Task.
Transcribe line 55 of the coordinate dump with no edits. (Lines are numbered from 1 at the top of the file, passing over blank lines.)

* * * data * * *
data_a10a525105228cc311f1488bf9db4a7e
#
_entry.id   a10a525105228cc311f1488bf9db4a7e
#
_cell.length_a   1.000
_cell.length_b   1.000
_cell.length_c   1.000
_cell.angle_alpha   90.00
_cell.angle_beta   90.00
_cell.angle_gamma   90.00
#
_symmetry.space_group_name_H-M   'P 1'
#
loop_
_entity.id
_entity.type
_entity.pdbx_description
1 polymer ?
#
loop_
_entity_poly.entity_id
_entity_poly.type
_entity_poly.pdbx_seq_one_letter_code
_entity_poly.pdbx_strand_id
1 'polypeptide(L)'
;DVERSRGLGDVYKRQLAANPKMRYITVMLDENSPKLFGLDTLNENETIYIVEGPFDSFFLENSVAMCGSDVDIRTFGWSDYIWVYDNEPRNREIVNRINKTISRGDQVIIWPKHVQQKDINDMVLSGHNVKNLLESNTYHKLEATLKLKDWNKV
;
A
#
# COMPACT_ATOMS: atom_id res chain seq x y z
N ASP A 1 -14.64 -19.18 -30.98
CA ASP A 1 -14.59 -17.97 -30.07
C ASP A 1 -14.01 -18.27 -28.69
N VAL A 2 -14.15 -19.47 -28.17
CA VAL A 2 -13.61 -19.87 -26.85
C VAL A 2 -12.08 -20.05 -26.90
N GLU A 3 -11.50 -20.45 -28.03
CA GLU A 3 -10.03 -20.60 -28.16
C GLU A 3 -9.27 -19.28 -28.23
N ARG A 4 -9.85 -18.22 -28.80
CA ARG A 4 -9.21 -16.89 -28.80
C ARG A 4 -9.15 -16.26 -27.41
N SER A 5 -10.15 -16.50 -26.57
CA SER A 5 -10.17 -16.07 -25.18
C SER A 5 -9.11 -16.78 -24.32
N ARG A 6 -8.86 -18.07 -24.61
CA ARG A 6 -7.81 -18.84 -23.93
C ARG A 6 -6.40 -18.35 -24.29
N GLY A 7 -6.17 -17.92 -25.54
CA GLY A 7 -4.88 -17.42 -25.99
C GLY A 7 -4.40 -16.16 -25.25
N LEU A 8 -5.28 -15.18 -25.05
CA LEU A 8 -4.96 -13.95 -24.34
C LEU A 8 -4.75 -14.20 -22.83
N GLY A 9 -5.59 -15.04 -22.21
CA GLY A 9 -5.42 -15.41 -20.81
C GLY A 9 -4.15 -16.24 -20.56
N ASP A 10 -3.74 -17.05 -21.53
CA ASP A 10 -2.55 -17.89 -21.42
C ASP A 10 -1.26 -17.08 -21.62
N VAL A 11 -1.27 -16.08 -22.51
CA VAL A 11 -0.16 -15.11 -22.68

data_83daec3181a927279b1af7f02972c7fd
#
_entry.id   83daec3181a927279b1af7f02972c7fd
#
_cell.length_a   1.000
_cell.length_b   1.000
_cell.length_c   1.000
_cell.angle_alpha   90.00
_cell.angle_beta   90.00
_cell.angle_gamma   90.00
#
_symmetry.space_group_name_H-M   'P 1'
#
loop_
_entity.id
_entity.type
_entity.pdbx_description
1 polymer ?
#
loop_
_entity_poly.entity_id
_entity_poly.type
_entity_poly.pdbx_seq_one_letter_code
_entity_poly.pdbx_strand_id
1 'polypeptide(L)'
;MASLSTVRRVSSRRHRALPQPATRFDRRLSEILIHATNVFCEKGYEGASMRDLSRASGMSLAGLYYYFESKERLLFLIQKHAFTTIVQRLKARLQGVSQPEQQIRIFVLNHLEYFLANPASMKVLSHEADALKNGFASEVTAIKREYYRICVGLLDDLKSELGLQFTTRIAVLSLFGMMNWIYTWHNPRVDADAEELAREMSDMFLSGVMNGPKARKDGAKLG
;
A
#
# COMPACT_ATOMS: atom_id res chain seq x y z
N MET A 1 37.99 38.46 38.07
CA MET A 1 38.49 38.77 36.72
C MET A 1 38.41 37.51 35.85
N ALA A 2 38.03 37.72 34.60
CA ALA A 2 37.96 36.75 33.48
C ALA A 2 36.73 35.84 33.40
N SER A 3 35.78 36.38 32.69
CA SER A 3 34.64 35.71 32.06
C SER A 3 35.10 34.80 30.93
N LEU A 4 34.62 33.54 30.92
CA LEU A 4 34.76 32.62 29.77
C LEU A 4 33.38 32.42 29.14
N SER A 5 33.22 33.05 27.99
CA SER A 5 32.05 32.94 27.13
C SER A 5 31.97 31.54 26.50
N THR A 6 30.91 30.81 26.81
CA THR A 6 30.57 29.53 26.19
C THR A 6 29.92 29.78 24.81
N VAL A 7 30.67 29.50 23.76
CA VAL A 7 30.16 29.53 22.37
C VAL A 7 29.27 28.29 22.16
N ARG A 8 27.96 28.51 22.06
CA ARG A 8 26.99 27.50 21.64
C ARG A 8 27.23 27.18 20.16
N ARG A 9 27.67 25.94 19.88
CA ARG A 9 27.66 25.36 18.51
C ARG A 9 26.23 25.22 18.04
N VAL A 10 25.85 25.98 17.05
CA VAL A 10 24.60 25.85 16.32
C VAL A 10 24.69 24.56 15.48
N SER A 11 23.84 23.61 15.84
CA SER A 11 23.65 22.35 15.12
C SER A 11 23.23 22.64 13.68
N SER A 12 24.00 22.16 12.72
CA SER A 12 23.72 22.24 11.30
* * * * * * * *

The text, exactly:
N GLY A 9 -5.59 -15.04 -22.21